Letters To The Editor


October 10, 2004

Weapons report shows Iraq war not warranted

For more than a year, the American public has waited for weapons of mass destruction to be found in Iraq. It is now only too clear that this will never happen ("Top inspector says Iraq had no illicit arms," Oct. 7).

The report from the head of the CIA's Iraq Survey Group reinforces what many Americans have long believed -- that no weapons of mass destruction existed in Iraq before this war and that America went to war in Iraq based on false premises.

The report states that Iraq has not had weapons of mass destruction since 1991 and that since that time the country's ability to produce such weapons has diminished. This is in stark contrast to what President Bush has been preaching since Sept. 11, 2001.

Before the war, sanctions were working in Iraq. Saddam Hussein was contained inside Iraq and posed no direct threat to the United States.

But instead of allowing sanctions to work, the United States invaded Iraq. More than 1,000 U.S. soldiers, numerous government contractors, and countless Iraqis have died in the war that ensued. That number, unfortunately, will only continue to climb. And Iraq is now a lawless state opened up to terrorism.

President Bush created this situation and has not presented a clear plan to extract us from Iraq.

Jennifer Lewis


Ignoring the toll war takes on Iraqis?

How is it possible that we as a country and The Sun as a reporter of the news can display such callousness toward the innocent Iraqi people?

The most damning article to date about the war on Iraq reported clearly that Saddam Hussein was not producing weapons of mass destruction before the war ("Top inspector says Iraq had no illicit arms," Oct. 7). Yet with the exception of a quote from Sen. John D. Rockefeller IV, there is no mention in this article of the innocent Iraqi lives that we have taken in the war.

The number of our troops lost in this war is regularly reported, but nowhere in The Sun do I read statistics on the loss and wounding of innocent Iraqi citizens.

I am appalled by this lopsided and callous reporting.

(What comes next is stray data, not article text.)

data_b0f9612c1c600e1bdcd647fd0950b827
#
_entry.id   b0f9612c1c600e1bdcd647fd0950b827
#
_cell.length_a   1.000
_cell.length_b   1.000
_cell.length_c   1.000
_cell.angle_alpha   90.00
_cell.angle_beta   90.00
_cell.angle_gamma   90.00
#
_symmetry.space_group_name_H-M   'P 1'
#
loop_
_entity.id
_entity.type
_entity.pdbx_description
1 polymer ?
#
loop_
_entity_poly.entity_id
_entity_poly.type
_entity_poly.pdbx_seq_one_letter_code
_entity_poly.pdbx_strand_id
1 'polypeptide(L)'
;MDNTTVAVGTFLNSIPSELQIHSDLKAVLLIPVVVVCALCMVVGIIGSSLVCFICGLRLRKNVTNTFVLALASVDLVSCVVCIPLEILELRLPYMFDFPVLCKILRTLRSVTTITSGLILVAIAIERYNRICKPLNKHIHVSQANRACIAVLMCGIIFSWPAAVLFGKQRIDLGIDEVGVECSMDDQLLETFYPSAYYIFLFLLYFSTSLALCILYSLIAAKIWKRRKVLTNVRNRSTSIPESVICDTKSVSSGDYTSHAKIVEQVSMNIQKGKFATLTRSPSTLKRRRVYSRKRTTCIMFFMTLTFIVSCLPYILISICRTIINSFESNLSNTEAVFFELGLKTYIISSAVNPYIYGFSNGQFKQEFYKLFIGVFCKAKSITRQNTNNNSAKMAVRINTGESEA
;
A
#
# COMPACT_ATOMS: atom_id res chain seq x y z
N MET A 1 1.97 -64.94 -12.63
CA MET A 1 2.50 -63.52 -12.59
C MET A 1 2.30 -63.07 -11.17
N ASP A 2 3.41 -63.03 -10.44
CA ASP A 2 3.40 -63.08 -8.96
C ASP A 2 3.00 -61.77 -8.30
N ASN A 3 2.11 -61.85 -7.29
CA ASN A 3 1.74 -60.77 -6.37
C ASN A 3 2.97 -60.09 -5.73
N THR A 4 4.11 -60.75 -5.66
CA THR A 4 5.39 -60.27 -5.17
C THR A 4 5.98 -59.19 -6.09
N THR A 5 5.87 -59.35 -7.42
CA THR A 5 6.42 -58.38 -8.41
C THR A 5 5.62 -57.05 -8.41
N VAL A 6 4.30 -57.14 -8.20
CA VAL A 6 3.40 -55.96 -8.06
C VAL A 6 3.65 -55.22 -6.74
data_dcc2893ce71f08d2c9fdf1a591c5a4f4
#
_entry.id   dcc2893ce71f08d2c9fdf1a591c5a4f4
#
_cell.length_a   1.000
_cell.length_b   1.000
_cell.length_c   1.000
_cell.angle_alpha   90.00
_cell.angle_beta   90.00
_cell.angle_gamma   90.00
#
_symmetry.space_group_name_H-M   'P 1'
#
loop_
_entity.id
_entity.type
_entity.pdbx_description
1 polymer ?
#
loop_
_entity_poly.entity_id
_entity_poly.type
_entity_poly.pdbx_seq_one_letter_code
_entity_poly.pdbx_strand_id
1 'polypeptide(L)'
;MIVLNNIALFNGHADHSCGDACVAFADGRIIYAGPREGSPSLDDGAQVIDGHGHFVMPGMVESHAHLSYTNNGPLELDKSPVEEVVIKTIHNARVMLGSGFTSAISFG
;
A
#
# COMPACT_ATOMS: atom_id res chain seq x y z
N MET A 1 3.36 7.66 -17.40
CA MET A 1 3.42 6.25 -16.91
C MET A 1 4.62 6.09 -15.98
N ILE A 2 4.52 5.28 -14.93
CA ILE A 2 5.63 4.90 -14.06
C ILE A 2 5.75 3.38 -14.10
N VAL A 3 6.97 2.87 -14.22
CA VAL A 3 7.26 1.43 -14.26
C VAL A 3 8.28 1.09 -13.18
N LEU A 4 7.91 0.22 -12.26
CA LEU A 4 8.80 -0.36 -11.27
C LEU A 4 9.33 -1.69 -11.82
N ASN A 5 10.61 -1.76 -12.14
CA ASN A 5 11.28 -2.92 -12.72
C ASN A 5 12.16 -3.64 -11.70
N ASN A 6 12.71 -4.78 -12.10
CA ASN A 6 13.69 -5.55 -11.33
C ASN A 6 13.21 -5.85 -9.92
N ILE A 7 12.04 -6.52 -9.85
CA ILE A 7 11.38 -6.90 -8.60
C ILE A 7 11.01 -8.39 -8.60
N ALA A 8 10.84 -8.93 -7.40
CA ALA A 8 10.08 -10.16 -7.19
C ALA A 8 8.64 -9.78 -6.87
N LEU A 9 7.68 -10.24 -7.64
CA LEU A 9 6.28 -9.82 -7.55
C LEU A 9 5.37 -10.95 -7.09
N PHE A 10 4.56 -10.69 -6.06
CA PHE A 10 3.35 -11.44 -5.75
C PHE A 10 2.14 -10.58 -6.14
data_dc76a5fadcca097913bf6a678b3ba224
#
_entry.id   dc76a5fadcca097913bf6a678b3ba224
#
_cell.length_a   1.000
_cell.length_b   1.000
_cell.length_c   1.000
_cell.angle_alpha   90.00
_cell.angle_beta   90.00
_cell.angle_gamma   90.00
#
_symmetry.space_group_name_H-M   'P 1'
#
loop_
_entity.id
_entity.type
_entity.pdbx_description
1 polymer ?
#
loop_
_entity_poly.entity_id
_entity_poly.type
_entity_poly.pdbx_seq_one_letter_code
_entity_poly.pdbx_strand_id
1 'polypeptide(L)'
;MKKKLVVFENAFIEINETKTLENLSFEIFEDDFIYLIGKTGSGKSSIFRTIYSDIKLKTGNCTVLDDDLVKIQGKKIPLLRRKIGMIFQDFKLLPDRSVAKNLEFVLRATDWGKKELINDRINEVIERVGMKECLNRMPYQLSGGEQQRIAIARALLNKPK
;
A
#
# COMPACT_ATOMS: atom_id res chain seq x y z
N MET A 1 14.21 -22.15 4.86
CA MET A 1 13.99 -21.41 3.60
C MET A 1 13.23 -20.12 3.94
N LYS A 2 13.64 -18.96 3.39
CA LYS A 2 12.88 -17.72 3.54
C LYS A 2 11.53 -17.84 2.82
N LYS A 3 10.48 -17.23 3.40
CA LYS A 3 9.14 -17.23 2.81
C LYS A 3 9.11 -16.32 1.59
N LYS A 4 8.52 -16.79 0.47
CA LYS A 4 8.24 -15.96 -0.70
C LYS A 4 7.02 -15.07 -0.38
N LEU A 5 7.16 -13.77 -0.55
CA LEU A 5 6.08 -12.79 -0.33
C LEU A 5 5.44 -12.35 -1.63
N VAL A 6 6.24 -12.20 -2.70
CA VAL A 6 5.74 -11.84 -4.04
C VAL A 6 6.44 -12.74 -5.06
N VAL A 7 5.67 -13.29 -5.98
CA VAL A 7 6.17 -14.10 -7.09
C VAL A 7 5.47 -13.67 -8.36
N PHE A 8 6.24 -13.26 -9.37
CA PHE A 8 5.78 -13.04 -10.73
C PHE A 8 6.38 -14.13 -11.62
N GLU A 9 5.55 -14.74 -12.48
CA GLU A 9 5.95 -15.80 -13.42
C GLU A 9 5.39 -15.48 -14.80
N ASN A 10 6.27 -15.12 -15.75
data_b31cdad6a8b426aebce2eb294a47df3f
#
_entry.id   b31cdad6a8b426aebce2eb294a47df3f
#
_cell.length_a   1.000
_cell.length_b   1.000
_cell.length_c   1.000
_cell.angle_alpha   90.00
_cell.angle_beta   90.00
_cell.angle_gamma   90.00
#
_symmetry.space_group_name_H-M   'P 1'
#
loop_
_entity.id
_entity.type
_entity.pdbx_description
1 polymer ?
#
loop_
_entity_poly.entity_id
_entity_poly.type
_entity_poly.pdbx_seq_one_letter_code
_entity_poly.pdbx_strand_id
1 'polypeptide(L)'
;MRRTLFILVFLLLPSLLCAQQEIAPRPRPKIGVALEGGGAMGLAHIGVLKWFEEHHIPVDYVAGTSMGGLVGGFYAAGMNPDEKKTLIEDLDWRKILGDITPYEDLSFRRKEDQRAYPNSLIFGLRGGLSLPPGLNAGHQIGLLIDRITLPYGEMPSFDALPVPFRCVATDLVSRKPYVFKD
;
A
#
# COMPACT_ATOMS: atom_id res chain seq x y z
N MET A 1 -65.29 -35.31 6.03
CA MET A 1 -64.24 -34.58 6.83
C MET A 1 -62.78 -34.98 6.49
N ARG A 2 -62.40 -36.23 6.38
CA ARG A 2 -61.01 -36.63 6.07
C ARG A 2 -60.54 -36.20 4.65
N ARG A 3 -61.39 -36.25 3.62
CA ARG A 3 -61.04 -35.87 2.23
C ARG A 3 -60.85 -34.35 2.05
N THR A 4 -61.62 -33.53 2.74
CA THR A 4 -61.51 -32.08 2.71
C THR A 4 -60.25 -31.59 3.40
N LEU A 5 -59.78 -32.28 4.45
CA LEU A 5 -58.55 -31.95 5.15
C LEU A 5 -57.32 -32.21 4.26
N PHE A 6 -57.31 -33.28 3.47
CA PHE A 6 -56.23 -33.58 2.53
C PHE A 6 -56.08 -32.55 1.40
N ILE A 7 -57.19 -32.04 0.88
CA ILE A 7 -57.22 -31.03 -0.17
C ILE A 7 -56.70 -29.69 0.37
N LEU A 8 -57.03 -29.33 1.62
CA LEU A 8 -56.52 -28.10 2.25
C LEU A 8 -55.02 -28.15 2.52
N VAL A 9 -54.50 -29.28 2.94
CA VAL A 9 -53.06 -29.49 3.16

Sarah Littlepage


Inspector concluded sanctions didn't work

In Friday's Sun, reporter Mark Matthews wrote: "In fact, [chief weapons inspector Charles] Duelfer concluded that the sanctions were unraveling to the point of being in `free fall' during the late 1990s as Hussein sought to exploit loopholes, manipulate the U.N. oil-for-food program and spin a web of corruption through bribes and concessions to countries, companies and even U.N. officials" ("Bush defends policy despite arms report," Oct. 8).

In contrast, the editorial "A slim reed" (Oct. 8) in the same issue stated: "The inspector's report conclusively shows that the sanctions against the regime were working."

Question: Do The Sun's editorial writers read the paper's news reports?

Evan Alevizatos Chriss


Gun control turns Britain more violent

In The Sun's article "Attitudes toward guns predict places in a divided electorate" (Oct. 4), law professor Mark Anderson "points to Britain -- where there are strict gun controls, and far fewer guns in the homes and on the streets -- as a model he wishes the United States would follow."

But since banning most guns from private ownership after the shootings at Dunblane in 1997, England has become the most violent Western industrialized nation, according to the U.N. Crime Victim Survey. Violent crimes have increased by 40 percent since the ban, according to British Home Office statistics.

Where's the peaceful society that was promised with comprehensive gun control? And who on earth would want to follow such an example?

James Mullen

White Hall

Make companies pay fair share of taxes

It would be interesting to learn the names of the 110 large Maryland businesses that paid no state taxes in the 2002 tax year ("Plan for tax breaks decried," Oct. 5). And I agree with Tom Hucker of Progressive Maryland that the situation is "outrageous."

I, for one, prefer to do business with companies that pay their fair share.

And it is shocking that Gov. Robert L. Ehrlich Jr. feels it necessary to give financial assistance to large corporations such as Black & Decker, W. L. Gore and Legg Mason.

What other companies are getting this break?

Shirley Bowers


No Child Left Behind lacks the right focus

Alec MacGillis is caught up in a means-ends confusion in his analysis of the federal No Child Left Behind law ("School reform lacking how-to's," Oct. 3).

Even if the government did spell out detailed guidelines about the kind of technology to invest in, it would do little to help teachers and students. That's because the focus of NCLB is on outcomes -- not on process. While the two are interrelated, they're not the same thing.

Baltimore Sun Articles
Please note the green-lined linked article text has been applied commercially without any involvement from our newsroom editors, reporters or any other editorial staff.